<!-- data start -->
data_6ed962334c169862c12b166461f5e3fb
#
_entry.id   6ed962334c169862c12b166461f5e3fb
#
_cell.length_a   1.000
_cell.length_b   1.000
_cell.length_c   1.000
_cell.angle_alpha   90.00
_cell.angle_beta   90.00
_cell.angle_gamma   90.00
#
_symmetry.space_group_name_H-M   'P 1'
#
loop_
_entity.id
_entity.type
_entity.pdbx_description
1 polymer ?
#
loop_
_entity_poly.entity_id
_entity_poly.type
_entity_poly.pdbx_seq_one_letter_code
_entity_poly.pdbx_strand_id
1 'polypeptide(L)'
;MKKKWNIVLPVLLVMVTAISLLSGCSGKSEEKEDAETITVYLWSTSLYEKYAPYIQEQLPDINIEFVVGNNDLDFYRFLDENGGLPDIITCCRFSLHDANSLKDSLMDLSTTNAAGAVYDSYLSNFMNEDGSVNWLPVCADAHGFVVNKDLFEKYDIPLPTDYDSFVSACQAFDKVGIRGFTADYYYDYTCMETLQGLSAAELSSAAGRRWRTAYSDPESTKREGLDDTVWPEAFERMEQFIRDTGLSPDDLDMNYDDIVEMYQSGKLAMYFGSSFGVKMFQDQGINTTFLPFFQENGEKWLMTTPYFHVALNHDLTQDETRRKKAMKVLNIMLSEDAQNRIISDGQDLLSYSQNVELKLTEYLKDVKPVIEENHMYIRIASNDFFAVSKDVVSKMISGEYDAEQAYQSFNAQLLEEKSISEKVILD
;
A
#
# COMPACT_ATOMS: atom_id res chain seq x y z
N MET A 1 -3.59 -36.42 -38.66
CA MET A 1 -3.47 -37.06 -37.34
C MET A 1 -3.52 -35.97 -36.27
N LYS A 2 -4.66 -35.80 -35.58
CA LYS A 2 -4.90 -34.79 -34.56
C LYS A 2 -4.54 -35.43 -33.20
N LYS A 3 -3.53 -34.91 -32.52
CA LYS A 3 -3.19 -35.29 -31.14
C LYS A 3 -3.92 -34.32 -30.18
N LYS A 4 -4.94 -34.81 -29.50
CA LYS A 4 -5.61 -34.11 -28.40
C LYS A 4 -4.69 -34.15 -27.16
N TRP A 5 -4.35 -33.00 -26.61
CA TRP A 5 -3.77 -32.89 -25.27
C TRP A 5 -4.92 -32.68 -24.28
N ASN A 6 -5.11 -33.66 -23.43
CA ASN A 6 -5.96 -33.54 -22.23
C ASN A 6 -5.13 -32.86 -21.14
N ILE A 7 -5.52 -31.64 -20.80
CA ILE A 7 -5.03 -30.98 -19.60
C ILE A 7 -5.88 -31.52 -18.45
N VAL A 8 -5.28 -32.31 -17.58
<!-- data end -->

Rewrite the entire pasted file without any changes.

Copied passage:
data_6ed962334c169862c12b166461f5e3fb
#
_entry.id   6ed962334c169862c12b166461f5e3fb
#
_cell.length_a   1.000
_cell.length_b   1.000
_cell.length_c   1.000
_cell.angle_alpha   90.00
_cell.angle_beta   90.00
_cell.angle_gamma   90.00
#
_symmetry.space_group_name_H-M   'P 1'
#
loop_
_entity.id
_entity.type
_entity.pdbx_description
1 polymer ?
#
loop_
_entity_poly.entity_id
_entity_poly.type
_entity_poly.pdbx_seq_one_letter_code
_entity_poly.pdbx_strand_id
1 'polypeptide(L)'
;MKKKWNIVLPVLLVMVTAISLLSGCSGKSEEKEDAETITVYLWSTSLYEKYAPYIQEQLPDINIEFVVGNNDLDFYRFLDENGGLPDIITCCRFSLHDANSLKDSLMDLSTTNAAGAVYDSYLSNFMNEDGSVNWLPVCADAHGFVVNKDLFEKYDIPLPTDYDSFVSACQAFDKVGIRGFTADYYYDYTCMETLQGLSAAELSSAAGRRWRTAYSDPESTKREGLDDTVWPEAFERMEQFIRDTGLSPDDLDMNYDDIVEMYQSGKLAMYFGSSFGVKMFQDQGINTTFLPFFQENGEKWLMTTPYFHVALNHDLTQDETRRKKAMKVLNIMLSEDAQNRIISDGQDLLSYSQNVELKLTEYLKDVKPVIEENHMYIRIASNDFFAVSKDVVSKMISGEYDAEQAYQSFNAQLLEEKSISEKVILD
;
A
#
# COMPACT_ATOMS: atom_id res chain seq x y z
N MET A 1 -3.59 -36.42 -38.66
CA MET A 1 -3.47 -37.06 -37.34
C MET A 1 -3.52 -35.97 -36.27
N LYS A 2 -4.66 -35.80 -35.58
CA LYS A 2 -4.90 -34.79 -34.56
C LYS A 2 -4.54 -35.43 -33.20
N LYS A 3 -3.53 -34.91 -32.52
CA LYS A 3 -3.19 -35.29 -31.14
C LYS A 3 -3.92 -34.32 -30.18
N LYS A 4 -4.94 -34.81 -29.50
CA LYS A 4 -5.61 -34.11 -28.40
C LYS A 4 -4.69 -34.15 -27.16
N TRP A 5 -4.35 -33.00 -26.61
CA TRP A 5 -3.77 -32.89 -25.27
C TRP A 5 -4.92 -32.68 -24.28
N ASN A 6 -5.11 -33.66 -23.43
CA ASN A 6 -5.96 -33.54 -22.23
C ASN A 6 -5.13 -32.86 -21.14
N ILE A 7 -5.52 -31.64 -20.80
CA ILE A 7 -5.03 -30.98 -19.60
C ILE A 7 -5.88 -31.52 -18.45
N VAL A 8 -5.28 -32.31 -17.58